After several really tough weeks, we are catching a wonderful week with T. Complex as he is, he does have really admirable skills at relating when he's relaxed enough to implement them. He designated Sunday "family day", and planned (and executed) a pleasurable day together. That stretched into a peaceful Monday, and a playful Tuesday evening out as a family. Knock wood three times right now if you're reading this blog.
This moment in our foster/adoptive journey seems a good time to capture my present thoughts about what is and is not as we expected it to be. When you are adopting an older child from foster care, you tend to do a lot of reading, fretting over worst-case-scenarios, and searching for advice. There isn't a lot written about such families. We read books, scoured the web, and took county-mandated parenting classes. Some things turned out to be more true than others.
This is the beginning of a list of advice/stereotypes we heard before we became T's parents, and what turned out to be true for us. I hope this will help some prospective foster/adoptive parents who are in the early stages of reading/listening/imagining.
TRUE: kids coming from long-term foster care have a lot of problems.
Okay, this is true. But I HATE the way people say it! Of course our kids have a lot of problems: often they've been abused - sometimes severely. Their developmental needs have been neglected. Sometimes they've struggled to get enough food to eat, or to find a safe place to sleep--for years on end, perhaps even during infancy. Those are big problems! They produce big symptomatic behaviors. (I've found it to be absolutely true, by the way, that a kid will show you how he feels, by trying to make you feel that way too, because he may not be able to tell you.) So I always struggle with this one. In my opinion, the important thing for someone contemplating foster/adoption of an older child is to be really frank with oneself about whether or not you have a high tolerance and compassion for "people with problems." Some people do, some don't and it isn't about being a good person. It's probably just about your point of view.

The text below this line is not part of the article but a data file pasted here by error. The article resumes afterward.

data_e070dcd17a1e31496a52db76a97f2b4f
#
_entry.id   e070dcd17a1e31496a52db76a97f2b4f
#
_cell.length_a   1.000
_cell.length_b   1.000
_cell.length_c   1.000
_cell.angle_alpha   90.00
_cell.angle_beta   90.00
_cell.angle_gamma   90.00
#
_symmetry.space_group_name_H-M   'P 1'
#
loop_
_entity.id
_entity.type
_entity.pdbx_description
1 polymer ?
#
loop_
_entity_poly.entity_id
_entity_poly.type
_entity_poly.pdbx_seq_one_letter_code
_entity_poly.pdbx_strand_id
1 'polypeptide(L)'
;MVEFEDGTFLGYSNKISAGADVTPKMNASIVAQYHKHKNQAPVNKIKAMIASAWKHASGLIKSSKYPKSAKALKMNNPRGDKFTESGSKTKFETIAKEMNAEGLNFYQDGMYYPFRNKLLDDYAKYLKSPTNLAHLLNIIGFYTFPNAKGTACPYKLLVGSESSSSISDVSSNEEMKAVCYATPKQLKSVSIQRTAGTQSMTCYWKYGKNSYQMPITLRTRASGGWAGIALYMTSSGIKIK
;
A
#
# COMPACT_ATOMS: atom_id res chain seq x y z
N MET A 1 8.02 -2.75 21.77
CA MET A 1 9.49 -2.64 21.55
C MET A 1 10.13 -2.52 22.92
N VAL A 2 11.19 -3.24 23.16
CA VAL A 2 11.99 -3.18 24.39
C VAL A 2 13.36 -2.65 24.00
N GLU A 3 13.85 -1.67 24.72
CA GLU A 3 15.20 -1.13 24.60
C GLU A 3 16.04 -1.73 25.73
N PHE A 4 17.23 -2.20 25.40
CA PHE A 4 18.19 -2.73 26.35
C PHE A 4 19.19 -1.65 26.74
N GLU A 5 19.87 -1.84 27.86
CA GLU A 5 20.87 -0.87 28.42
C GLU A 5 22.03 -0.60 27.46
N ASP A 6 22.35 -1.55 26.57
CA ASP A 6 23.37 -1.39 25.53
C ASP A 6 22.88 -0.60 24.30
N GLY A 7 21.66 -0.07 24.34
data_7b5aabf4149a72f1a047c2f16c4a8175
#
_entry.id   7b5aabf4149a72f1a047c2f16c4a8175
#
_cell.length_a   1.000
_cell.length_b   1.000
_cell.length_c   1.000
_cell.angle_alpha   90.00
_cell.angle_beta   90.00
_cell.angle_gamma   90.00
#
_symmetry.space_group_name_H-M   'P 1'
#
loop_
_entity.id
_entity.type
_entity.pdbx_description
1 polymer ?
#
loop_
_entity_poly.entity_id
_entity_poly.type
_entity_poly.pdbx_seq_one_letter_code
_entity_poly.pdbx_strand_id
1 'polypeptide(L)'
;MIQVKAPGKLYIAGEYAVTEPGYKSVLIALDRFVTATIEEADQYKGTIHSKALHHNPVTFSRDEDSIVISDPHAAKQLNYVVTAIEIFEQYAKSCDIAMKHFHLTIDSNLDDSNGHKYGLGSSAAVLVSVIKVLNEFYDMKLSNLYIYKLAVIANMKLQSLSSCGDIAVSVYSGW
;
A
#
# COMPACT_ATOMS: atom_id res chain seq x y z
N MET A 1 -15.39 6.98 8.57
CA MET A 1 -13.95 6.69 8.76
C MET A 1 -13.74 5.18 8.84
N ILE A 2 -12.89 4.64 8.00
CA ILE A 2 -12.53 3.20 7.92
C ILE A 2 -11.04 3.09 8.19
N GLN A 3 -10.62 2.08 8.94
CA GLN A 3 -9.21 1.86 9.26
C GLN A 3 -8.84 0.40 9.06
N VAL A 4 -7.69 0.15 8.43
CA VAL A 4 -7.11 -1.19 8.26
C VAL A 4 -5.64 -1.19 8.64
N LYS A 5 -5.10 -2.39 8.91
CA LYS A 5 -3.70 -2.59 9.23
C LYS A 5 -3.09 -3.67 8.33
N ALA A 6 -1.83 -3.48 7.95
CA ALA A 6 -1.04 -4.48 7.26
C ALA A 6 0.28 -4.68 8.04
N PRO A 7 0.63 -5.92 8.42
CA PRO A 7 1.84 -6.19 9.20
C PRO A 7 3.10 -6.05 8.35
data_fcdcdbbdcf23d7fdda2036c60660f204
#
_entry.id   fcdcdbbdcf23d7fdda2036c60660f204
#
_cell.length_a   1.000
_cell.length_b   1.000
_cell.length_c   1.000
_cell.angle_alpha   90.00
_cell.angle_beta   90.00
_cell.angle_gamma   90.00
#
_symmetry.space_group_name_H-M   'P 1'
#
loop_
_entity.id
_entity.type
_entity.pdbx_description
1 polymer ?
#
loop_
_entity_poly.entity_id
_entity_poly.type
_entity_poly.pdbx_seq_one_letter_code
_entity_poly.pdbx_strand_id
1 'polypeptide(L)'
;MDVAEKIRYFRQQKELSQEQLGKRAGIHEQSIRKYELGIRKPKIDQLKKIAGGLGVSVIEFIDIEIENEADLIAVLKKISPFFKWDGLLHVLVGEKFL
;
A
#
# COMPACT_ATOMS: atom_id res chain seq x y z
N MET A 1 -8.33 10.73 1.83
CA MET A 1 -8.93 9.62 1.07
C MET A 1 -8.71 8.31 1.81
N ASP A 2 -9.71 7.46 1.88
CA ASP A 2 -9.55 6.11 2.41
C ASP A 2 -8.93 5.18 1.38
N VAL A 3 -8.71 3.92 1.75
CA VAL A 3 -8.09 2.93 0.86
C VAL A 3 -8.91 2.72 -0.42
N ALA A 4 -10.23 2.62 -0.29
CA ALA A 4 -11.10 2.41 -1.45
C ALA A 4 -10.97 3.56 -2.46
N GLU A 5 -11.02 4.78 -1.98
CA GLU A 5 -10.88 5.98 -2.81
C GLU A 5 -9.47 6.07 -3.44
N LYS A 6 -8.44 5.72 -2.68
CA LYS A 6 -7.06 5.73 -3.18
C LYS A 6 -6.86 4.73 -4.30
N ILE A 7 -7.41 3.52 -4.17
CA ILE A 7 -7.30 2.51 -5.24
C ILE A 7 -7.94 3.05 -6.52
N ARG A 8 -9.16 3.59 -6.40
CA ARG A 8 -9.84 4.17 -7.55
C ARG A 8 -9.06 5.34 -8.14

NOT SO TRUE: he'll have trouble with bonding and attachment.
We read A LOT about attachment disorders and trouble with bonding. This has not been our problem at all. He was not quick to attach, but when he did, it was like a million tender tentacles reaching out to grab you. We are exceptionally close, even when things aren't going well. T taught me that being someone's parent isn't a legal or biological situation - children MAKE you their parents. They have within them a natural dependence on adults that drives them to attach, and if that capacity can remain more or less healthy (which by some miracle, it did in him, although he suffered other deep sustained injuries) they will bond to you so strongly that you will never again doubt that you are their parent, regardless of the legal or biological circumstances. We struggle with behavior issues, separation anxiety, and a lack of impulse control - but never with a loose or fragile bond. I know many adoptive parents DO struggle with children's difficulty in attaching, and in no way do I wish to detract from that reality. I just mean that it did not turn out to be our reality as I expected. Every situation is different. We wasted a lot of time fretting over the wrong thing in this case.
NOT SO TRUE: You need to work hard to facilitate and strengthen ties to birth family.
Okay, I know this is true and so essential for a lot of foster care situations. But I overprepared for this one, and overreached the goal a bit. I think we tried too hard at first. It took me some time to understand that what T. really needed was to know the door was open to have contact with his birth family and that we would support those relationships and never (ever!) criticize his birth relatives. However, this does not mean that he actually want us to make regular visits happen. He's satisfied with very occasional visits - the relationships are more distant and, in some cases, a bit more superficial than I really understood at first. It took me some time to ascertain that my role was not to deepen those relationships - it was to honor them, and to supplement them by cultivating a deep relationship with him myself.
NOT TRUE AT ALL: Adoption is just another way of making a family.